Posted Jan. 30, 2018 – Holly Ham’s journey began like that of many UH students.
A young immigrant in Texas, she grew up in a blue-collar family. Her dad worked as a machinist, her mom as an assembly line worker at a food processing plant. Her parents sent all five of their children to college, with Ham attending the University of Houston Bauer College of Business.
Ham, who earned a bachelor’s and a master’s of business administration from UH, returned to campus in January in her new role as an executive director at the U.S. Department of Education. She has overseen the White House Initiative on Asian Americans and Pacific Islanders since November 2017.
“I am excited to step into this role at a time when Asian Americans and Pacific Islanders are now the fastest growing racial group in the country,” Ham said in a statement at the time. “This is a wonderful opportunity to connect this diverse community to federal programs and resources, and I look forward to meeting with community members across the country.”
On campus, Ham split her time between Bauer and the College of Education, which offers a minor in Asian American Studies and houses UH’s Asian American Studies Center. About 20 percent of students at UH are Asian American or Pacific Islander.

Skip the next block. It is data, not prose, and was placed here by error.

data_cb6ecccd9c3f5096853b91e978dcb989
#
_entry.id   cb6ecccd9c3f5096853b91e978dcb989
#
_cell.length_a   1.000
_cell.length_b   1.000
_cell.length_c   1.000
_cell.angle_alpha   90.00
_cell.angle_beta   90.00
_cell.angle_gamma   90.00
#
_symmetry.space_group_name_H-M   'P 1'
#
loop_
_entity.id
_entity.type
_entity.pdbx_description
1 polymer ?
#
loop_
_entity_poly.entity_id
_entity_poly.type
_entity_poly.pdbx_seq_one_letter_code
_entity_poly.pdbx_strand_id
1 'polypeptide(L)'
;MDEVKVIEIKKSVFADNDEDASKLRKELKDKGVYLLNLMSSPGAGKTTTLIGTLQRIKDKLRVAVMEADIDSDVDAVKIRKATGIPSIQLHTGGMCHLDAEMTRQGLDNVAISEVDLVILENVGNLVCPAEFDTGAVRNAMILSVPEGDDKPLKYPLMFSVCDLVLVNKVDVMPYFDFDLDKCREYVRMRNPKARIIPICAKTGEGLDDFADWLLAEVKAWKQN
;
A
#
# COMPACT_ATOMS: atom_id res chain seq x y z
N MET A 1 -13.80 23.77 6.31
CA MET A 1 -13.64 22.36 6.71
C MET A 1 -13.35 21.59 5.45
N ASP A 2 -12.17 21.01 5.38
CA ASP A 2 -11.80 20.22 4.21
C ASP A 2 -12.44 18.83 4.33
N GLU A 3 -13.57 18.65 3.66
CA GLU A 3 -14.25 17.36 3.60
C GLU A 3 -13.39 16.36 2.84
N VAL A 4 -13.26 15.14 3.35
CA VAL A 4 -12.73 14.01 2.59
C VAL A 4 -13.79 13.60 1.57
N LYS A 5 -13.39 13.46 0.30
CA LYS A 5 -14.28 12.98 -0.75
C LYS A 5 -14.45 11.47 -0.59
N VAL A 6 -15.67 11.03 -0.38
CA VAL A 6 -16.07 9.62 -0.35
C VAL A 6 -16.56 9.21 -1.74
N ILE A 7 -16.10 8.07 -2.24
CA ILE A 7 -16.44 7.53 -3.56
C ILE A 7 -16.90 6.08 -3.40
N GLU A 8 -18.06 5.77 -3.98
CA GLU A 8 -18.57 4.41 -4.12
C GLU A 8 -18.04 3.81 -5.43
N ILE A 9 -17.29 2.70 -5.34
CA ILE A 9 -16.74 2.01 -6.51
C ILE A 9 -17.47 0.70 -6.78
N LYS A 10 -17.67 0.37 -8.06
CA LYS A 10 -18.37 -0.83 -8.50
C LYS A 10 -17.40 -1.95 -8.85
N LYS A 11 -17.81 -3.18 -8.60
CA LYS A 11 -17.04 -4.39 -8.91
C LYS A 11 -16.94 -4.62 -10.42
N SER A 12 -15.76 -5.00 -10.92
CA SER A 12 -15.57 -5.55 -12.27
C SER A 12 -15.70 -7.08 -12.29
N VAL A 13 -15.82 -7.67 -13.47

“We were delighted to connect with Holly Ham and her staff to discuss funding opportunities for students in our teacher preparation and executive leadership programs,” said Bob McPherson, dean of the UH College of Education. “In addition, we had a good discussion about study abroad opportunities for doctoral students conducting their dissertation research.”
The Asian American Studies Center, led by College of Education Professor Yali Zou, holds global leadership trainings and provides educational and cultural resources to the UH and Houston community. Zou said she was interested in partnering with other departments to seek federal grant opportunities that Ham and her team discussed.
“That’s what we want to do – meet our students’ needs like language assistance and culture adaptation,” said Zou, University Endowed Professor for Global Leadership Studies. “We want to do data evaluations to see who they are, what their needs are and help them achieve academically and professionally.”
Ham also met with a class of students in the College of Education and recounted her path from UH to two decades in the business world to public service.
“Your experience and your dedication will take you far. You never know where life takes you,” Ham said. “A quarter century after I graduated from here with a technical degree and all this work experience, I never thought I would be in public service. But it feels good; it feels right.
“I can’t put a price tag on what it’s like to be able to serve and know we’re making a difference.”
–By Claire Andersen
–Photos by Jaime Questell